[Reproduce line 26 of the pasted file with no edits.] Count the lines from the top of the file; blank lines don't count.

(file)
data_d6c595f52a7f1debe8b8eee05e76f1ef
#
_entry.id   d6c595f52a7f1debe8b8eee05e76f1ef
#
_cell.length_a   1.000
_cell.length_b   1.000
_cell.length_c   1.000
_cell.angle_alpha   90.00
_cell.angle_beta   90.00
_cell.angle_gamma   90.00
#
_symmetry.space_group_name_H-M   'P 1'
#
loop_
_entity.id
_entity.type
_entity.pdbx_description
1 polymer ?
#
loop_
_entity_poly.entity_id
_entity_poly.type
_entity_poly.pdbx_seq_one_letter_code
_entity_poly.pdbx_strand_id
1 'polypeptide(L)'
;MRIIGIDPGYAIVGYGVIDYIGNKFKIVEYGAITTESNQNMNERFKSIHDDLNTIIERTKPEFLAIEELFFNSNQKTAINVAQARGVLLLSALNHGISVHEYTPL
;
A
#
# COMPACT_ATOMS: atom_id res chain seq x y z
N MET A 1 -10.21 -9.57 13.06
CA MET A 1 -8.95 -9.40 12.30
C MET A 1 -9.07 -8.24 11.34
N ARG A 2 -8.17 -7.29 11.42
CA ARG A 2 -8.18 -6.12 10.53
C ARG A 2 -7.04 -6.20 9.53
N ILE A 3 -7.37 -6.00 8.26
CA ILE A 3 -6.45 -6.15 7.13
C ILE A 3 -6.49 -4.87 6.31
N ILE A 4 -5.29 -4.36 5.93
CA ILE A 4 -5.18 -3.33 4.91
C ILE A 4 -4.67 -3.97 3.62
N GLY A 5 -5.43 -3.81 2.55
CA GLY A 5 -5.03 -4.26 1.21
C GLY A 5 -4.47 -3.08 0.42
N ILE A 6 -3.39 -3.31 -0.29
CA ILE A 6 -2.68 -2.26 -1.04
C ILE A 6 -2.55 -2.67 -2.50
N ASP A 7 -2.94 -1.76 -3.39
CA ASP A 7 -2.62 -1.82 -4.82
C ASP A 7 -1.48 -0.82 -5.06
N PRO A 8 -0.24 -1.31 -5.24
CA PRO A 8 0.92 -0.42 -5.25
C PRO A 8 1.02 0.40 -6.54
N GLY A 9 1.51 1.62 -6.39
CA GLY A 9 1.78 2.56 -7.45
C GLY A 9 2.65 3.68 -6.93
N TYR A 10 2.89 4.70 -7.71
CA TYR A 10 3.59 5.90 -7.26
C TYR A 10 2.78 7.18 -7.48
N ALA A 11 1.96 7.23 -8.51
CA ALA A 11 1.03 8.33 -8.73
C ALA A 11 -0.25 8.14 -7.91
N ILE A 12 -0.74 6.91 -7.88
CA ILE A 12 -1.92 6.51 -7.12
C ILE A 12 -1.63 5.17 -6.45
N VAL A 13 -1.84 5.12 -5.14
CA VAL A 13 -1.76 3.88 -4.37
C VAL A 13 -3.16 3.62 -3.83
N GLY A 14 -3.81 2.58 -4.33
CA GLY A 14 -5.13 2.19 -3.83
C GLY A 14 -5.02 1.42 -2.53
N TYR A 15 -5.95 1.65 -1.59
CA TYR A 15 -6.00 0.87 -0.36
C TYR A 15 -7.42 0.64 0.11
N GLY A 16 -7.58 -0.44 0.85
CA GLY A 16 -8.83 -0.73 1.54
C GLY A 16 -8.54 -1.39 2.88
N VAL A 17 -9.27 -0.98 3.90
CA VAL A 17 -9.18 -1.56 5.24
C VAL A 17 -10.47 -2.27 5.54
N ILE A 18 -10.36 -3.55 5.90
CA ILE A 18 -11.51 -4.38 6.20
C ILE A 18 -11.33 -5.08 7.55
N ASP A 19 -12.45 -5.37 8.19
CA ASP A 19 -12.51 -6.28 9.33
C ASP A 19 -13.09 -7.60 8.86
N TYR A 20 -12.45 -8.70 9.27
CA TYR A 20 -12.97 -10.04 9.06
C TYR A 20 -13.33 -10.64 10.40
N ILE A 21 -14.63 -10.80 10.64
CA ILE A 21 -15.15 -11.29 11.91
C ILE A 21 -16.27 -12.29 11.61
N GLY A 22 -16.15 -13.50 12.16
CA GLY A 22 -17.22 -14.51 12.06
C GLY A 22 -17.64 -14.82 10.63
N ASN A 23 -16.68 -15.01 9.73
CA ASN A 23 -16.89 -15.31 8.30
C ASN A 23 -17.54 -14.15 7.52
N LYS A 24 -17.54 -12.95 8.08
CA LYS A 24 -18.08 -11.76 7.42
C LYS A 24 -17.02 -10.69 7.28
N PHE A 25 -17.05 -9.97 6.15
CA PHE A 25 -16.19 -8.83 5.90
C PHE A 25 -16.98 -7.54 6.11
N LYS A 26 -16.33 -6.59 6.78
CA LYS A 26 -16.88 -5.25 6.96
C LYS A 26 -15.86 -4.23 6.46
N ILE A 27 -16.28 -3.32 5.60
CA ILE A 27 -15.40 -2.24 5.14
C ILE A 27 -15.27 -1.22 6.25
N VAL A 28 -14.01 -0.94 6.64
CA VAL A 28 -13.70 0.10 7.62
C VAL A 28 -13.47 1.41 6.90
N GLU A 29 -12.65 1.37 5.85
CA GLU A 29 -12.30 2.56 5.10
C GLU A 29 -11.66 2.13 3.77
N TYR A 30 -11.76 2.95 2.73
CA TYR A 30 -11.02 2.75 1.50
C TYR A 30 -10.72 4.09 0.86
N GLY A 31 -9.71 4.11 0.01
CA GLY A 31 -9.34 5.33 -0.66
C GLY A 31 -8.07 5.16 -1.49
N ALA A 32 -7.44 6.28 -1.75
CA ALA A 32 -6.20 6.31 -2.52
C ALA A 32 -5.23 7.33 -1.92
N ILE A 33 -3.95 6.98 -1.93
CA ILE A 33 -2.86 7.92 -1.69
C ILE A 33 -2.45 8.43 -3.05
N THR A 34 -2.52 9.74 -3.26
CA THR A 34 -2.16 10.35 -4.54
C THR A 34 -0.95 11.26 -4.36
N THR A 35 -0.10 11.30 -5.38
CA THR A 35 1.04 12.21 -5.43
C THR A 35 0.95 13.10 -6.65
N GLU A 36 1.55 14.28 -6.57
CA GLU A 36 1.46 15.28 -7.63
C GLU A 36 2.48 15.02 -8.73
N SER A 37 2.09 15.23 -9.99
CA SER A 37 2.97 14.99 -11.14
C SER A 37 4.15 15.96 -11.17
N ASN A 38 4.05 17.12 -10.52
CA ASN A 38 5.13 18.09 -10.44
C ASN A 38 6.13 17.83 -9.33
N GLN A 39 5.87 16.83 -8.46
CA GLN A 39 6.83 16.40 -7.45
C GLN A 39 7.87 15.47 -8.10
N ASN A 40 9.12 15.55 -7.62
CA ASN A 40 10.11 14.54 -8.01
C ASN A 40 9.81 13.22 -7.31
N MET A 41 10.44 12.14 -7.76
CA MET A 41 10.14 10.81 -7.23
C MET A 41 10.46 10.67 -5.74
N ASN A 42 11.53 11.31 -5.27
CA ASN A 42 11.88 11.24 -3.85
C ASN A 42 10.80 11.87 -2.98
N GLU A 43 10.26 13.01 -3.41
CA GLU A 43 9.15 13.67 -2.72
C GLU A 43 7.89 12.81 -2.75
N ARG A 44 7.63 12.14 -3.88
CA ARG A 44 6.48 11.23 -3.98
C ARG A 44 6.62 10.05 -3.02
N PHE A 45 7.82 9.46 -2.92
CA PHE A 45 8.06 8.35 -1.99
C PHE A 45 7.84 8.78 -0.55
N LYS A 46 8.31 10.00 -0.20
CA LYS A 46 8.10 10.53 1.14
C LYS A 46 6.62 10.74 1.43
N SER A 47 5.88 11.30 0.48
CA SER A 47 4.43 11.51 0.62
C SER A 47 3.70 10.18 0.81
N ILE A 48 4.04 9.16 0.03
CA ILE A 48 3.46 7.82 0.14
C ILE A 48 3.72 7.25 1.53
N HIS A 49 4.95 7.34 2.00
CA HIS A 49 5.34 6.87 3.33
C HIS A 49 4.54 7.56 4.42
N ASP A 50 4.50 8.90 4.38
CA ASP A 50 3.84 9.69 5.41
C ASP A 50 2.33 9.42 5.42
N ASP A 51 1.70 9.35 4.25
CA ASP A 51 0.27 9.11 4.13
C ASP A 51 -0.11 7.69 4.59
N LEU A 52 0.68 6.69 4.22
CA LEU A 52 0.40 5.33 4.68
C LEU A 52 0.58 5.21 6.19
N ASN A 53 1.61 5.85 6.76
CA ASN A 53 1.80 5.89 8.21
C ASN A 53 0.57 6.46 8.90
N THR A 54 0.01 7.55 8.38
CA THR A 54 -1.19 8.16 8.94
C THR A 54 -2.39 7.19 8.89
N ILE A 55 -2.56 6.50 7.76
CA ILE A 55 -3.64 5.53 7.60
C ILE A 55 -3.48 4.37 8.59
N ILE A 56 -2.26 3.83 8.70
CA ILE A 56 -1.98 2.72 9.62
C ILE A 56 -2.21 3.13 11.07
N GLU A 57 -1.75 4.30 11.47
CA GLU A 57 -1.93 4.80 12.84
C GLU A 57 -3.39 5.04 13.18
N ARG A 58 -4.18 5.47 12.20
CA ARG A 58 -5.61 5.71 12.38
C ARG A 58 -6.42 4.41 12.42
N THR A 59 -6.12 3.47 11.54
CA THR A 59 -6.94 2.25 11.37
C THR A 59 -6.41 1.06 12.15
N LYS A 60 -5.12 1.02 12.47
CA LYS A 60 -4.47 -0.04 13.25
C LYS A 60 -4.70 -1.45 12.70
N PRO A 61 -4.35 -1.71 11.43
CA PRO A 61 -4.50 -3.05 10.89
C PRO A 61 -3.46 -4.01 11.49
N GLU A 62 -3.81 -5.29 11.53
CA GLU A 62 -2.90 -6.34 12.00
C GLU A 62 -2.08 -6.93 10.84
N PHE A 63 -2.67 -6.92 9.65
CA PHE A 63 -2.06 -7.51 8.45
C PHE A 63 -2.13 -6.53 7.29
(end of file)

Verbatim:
;MRIIGIDPGYAIVGYGVIDYIGNKFKIVEYGAITTESNQNMNERFKSIHDDLNTIIERTKPEFLAIEELFFNSNQKTAINVAQARGVLLLSALNHGISVHEYTPL